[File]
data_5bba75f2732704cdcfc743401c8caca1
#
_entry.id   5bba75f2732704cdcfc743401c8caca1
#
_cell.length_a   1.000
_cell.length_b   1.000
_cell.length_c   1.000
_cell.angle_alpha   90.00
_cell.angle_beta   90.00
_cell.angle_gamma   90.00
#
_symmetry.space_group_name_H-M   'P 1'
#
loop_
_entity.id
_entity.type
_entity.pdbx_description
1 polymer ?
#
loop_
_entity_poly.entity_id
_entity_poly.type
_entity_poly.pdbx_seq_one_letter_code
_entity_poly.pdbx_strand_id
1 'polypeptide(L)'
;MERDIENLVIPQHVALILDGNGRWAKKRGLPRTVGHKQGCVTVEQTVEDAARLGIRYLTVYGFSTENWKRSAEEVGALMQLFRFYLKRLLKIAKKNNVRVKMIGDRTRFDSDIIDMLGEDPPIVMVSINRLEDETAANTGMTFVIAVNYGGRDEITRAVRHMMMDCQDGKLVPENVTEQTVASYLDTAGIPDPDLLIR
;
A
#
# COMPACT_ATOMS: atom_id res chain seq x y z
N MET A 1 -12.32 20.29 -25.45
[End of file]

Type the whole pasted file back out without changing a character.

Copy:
data_5bba75f2732704cdcfc743401c8caca1
#
_entry.id   5bba75f2732704cdcfc743401c8caca1
#
_cell.length_a   1.000
_cell.length_b   1.000
_cell.length_c   1.000
_cell.angle_alpha   90.00
_cell.angle_beta   90.00
_cell.angle_gamma   90.00
#
_symmetry.space_group_name_H-M   'P 1'
#
loop_
_entity.id
_entity.type
_entity.pdbx_description
1 polymer ?
#
loop_
_entity_poly.entity_id
_entity_poly.type
_entity_poly.pdbx_seq_one_letter_code
_entity_poly.pdbx_strand_id
1 'polypeptide(L)'
;MERDIENLVIPQHVALILDGNGRWAKKRGLPRTVGHKQGCVTVEQTVEDAARLGIRYLTVYGFSTENWKRSAEEVGALMQLFRFYLKRLLKIAKKNNVRVKMIGDRTRFDSDIIDMLGEDPPIVMVSINRLEDETAANTGMTFVIAVNYGGRDEITRAVRHMMMDCQDGKLVPENVTEQTVASYLDTAGIPDPDLLIR
;
A
#
# COMPACT_ATOMS: atom_id res chain seq x y z
N MET A 1 -12.32 20.29 -25.45